7. Randy on January 27, 2004 at 7:44 pm

    Nate, on your subsequent question, Justice Scalia has written an interesting article on the topic. As is normally the case, I disagree with his ultimate conclusion, but he makes a compelling argument. If you haven’t already, you might check it out. http://www.firstthings.com/ftissues/ft0205/articles/scalia.html

  8. Greg Call on January 27, 2004 at 7:51 pm

    Nate: No, this was in state court ;)

    Seriously, I don’t see that the oath would be broken by refusing (with the judge’s permission) to work certain cases. Perhaps the oath actually requires it, if you know that your personal convictions will not allow you to apply the law, um, correctly.

  9. lyle on January 27, 2004 at 7:52 pm

    Nate,

    I actually would, at least in theory, argue that a Mormon judge enforcing an unjust law is violating her duty. Why? For the same reasons that liberals/broad interpretationists use to justify their decisions; i.e. creating imaginary constitutional rights,

    In contrast…I faced this issue during my 1L summer clerkship…where I was assigned to come up with a strategy to make 23(b)(2) class actions capable of including monetary damages possible in a Title VII case as amended by the 1992 CRA. My ex post facto ethical resolution? I told myself that Title VII is the law of the land, regardless of its morality, and that i have to enforce it, as an expression of the ‘agency’ of the ‘society,’ and do so in a strict fashion in order to ensure that the faults of the Title VII system are made manifest.

  10. Nate Oman on January 27, 2004 at 7:57 pm

    It is probably just my obsession with all things contractual, but I find it interesting that folks don’t give more weight to oaths as a form of moral justification.

  11. lyle on January 27, 2004 at 7:59 pm

    sorry…i didn’t clarify. yes, the judge has made an oath; and to God God’s and Ceaser Ceaser’s. Yet God’s trumps Ceaser’s in my book. If I was the judge, I would have to strike down the repugnant law…and whether the judge or not; I’d reather be ‘unethical’ than complicit in the destruction of a living. While the judge might face being overturned, blocking the inaction/enforcement of an unjest ex post facto offense case allows the case to continue down judicial row.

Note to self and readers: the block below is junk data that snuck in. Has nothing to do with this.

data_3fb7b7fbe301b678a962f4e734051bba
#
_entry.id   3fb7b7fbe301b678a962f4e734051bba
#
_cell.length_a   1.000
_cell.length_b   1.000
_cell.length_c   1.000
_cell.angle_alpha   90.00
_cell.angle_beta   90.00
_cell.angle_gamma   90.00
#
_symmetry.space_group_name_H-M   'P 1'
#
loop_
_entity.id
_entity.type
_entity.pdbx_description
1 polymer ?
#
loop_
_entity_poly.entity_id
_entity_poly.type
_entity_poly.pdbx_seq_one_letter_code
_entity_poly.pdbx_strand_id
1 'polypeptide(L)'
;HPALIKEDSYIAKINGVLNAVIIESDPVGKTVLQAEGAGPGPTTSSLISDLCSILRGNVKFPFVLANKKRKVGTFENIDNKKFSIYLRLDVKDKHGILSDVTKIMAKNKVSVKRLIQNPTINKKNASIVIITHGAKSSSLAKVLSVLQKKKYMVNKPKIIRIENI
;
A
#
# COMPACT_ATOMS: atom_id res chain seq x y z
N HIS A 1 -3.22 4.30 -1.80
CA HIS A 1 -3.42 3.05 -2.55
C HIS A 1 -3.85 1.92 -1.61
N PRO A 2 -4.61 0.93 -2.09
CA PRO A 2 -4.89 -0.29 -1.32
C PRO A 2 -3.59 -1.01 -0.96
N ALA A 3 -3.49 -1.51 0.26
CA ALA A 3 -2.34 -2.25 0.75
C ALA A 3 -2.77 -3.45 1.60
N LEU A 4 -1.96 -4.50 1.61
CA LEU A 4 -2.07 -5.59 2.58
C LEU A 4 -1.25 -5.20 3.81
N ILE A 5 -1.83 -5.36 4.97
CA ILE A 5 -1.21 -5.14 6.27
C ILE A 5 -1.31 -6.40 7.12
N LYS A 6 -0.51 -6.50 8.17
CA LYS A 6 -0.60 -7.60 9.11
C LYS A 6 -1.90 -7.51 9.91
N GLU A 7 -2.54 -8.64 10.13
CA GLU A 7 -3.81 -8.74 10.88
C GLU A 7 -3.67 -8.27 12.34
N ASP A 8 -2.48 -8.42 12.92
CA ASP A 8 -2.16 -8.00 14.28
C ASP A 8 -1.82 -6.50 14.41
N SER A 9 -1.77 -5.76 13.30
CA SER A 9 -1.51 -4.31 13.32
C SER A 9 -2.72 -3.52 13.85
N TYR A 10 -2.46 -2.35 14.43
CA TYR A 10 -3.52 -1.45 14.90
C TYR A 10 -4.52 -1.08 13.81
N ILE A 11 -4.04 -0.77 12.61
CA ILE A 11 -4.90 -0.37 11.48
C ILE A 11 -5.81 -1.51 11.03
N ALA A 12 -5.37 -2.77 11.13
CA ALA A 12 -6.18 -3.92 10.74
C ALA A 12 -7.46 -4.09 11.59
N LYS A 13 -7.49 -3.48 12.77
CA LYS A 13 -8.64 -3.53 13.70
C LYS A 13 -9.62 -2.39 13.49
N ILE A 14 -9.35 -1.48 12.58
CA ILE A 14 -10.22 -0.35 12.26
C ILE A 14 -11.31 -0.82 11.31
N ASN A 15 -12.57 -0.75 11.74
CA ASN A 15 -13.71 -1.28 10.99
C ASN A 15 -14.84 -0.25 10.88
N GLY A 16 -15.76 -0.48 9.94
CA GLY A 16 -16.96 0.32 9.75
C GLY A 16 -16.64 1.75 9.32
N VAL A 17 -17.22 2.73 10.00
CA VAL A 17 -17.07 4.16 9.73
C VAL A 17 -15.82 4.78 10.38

12. Dave on January 27, 2004 at 10:50 pm

    Nate,

    Procedural due process is the best we can do to procure real-world justice, but at least that is an attainable and objective goal. Yes, each of us must subordinate our personal moral claims to some extent, but so must others who hold their own less noble, even bizarre, moral views. If the end result of our “compromise” is the best attainable, objective system of real-world justice, there is no basis for worrying over the morality of the “compromise.”

    Of course, a person is generally free to choose to avoid situations or even professions that infringe on their personal moral perspective, and I support such choices as to that person’s own conduct. But I am frankly rather suspicious of those who go beyond simple avoidance and assert the supremacy of their personal moral claims over the outcome of fair and open procedural due process. It’s a form of double-dealing on the social compromise outlined in the first paragraph.

    Mormons are fond of regarding their own moral convictions as more privileged than everyone else’s. Thus some above speak of “unjust laws” that a Mormon judge should not enforce. I would discourage that line of thinking as both unwise and unwarranted, and I know of no Mormon judge who espouses that position. I believe our collective moral sense is not so refined or accurate that it can declare a particular law or position unjust. We’ve all got a beam in our moral eye, which means we could be wrong even when we think we’re right.

  13. Nate Oman on January 28, 2004 at 8:50 am

    Dave: surely some humility about our own certainties is justified and procedural due process is wonderful, but in what you write above you make it sound as though Mormons, once they have been chastened by their own arrogance, should give up normative analysis all together. Should humility about our own certainty really preclude us from saying that a law is just or unjust? This seems like a dangerous kind of quietism. Some laws actually ARE unjust, unless you believe that with the USCA 2003 we have finally achieved the Kingdom of God. By and large, I don’t think that judges should refrain from applying laws that they think are unjust. (I don’t want to say never.) On the otherhand, I don’t think this is because we are somehow crippled in our ability to figure out if laws are just or unjust.

  14. Adam Greenwood on January 28, 2004 at 2:49 pm

    In the hypothetical you propose, Nate, I think it goes without saying that the problem with performing the Oath wasn’t obvious at the time of making it? I promise to sell you grain before I discover you’re making moonshine with it, etc. (Of course, an oath is more serious than a promise, perhaps, but the analogy still holds good).

    I think that highlights the real need for circumspection in making oaths. They should be made narrowly.

    Why? Because, in answer to your question, an oath is a high moral obligation, the fulfillment of which might justify things not normally justified. Breaking an oath is treason to God, who has witnessed it.

    I’ve always thought one of the most inspiring parts of the Constitution (not wisest parts, mind you, but most inspiring) is the provision for oaths. The Court relies on it in cases concerning the gravity of the Constitution and obedience to it.

    In any case, Nate, there’s another consideration. The good of our society probably outweighs whatever bad you help facilitate in your role as law clerk.